Third, in addition to the fact that any contractual ambiguity in the agreements at issue precludes summary judgment under New York law, IBM's reliance on only selected extrinsic evidence is improper. IBM disregards the sworn testimony of numerous witnesses responsible for negotiating, overseeing, interpreting and enforcing the UNIX license agreements for decades and contemporaneous documents contradicting the position that IBM and selected declarants now advance. That evidence underscores the narrow sample of evidence on which IBM relies in its Motion and easily permits the inference that the testimony IBM does cite is unreliable. In addition, the parties' respective businesses and economic incentives at the time of contracting -evidence supported by SCO expert witness Dr. Gary Pisano and that IBM concedes to be relevant in the event of ambiguity in the Agreements - bears out the reasonable scope of the Agreements as SCO has explained them.
Fourth, in addition to the substantial number of relevant witnesses whose testimony IBM's Motion fails to account for or reconcile, the selected witnesses on whom IBM does rely have given other testimony belying IBM's arguments.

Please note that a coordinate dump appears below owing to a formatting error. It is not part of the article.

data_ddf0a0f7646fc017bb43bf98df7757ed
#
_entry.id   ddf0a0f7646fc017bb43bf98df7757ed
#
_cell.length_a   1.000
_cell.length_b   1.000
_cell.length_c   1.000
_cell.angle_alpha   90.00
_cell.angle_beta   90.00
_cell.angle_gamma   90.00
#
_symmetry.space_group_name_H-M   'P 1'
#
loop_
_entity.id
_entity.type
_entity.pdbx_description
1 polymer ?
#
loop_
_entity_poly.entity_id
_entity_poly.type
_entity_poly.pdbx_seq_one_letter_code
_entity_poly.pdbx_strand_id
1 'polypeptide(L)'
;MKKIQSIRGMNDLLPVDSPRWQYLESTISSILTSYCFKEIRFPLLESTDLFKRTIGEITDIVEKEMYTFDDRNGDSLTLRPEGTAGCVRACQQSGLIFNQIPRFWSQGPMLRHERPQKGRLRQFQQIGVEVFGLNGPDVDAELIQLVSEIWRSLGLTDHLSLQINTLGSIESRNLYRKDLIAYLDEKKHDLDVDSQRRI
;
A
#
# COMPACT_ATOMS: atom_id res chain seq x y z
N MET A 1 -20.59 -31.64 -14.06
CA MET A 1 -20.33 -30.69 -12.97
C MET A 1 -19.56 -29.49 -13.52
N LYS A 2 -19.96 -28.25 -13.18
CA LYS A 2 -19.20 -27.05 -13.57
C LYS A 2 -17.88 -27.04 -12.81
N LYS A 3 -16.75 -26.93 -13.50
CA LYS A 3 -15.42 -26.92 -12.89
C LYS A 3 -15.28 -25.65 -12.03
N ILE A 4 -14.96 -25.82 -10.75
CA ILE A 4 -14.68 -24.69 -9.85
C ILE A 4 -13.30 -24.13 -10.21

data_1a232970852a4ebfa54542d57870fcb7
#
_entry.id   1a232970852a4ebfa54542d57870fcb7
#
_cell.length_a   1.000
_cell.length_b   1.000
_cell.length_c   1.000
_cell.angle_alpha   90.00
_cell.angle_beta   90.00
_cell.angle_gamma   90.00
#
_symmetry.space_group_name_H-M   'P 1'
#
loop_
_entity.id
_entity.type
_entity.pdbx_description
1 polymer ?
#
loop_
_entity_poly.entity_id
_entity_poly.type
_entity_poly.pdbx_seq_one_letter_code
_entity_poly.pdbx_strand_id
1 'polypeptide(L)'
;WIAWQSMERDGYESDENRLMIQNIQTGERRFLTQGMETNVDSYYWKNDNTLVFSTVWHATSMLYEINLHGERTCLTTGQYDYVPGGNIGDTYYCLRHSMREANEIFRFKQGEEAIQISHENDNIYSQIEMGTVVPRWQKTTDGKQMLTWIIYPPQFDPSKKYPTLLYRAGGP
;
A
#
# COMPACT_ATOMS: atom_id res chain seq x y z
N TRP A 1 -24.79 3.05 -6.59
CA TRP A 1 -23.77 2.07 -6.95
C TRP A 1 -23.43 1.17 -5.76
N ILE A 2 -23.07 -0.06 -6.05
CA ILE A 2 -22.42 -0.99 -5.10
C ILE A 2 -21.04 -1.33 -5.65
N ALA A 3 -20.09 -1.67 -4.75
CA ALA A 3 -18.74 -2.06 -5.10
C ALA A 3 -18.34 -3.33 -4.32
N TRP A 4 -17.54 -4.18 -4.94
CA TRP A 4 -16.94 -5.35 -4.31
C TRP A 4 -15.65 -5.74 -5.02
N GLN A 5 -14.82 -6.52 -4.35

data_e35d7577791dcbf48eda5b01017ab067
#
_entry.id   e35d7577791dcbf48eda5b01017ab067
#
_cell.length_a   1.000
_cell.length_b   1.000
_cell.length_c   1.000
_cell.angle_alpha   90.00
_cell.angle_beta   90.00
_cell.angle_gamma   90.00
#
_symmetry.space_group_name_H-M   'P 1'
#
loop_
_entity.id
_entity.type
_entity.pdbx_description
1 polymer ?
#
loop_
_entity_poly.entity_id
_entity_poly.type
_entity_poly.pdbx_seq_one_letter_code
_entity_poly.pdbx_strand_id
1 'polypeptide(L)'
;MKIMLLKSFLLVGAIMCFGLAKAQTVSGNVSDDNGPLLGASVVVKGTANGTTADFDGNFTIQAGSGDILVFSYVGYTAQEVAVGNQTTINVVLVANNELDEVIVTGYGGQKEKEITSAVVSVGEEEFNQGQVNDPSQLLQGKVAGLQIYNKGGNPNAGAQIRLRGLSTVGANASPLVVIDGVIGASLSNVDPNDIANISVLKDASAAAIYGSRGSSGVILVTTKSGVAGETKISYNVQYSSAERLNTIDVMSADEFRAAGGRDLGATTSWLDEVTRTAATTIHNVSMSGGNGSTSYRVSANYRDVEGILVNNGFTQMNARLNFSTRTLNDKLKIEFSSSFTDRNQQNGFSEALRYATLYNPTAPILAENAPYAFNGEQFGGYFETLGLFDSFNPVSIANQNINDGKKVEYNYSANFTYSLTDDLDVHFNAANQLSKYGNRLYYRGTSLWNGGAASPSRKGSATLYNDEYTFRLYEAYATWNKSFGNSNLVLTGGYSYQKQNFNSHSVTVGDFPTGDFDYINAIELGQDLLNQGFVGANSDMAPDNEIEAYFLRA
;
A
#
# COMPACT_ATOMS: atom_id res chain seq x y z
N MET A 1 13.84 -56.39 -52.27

Such evidence reveals a pattern whereby witnesses have signed declarations, drafted by IBM, that turn out not to reflect the witnesses' true understanding of or intent in the agreements and transactions at issue, or that plainly contradict testimony the witnesses have previously given or contradict contemporaneous documents that IBM simply chooses to ignore. The clarifications of declarations as they have been drafted or used by IBM underscores the need for the trier of fact to reach conclusions and draw inferences from those disputed facts.
Fifth, IBM's arguments for "estoppel" and "waiver" suffer from the same defects of unambiguous contractual language, contradictory extrinsic evidence, and improper inference. IBM further argues that Novell had the right to and did "waive" SCO's claims against IBM by virtue of mid-1990s agreements between Novell and Santa Cruz, but substantial, relevant evidence of those transactions - including the language of the agreements and amendments thereto and the testimony of all of the principal negotiators on both sides of the transactions - contradicts IBM's "facts" and arguments. Both Mr. Chatlos and Mr. Bouffard, for example, explain why IBM is wrong.
You'd think IBM would pretty much say the opposite, but they don't. Instead, they seem to make two distinct kinds of argument: one based on legal technicalities, and the other on an appeal to natural justice.
To judge the former you'd have to be a lawyer - although you can get a feel for the tenor of IBM's arguments by looking at extreme examples like this one: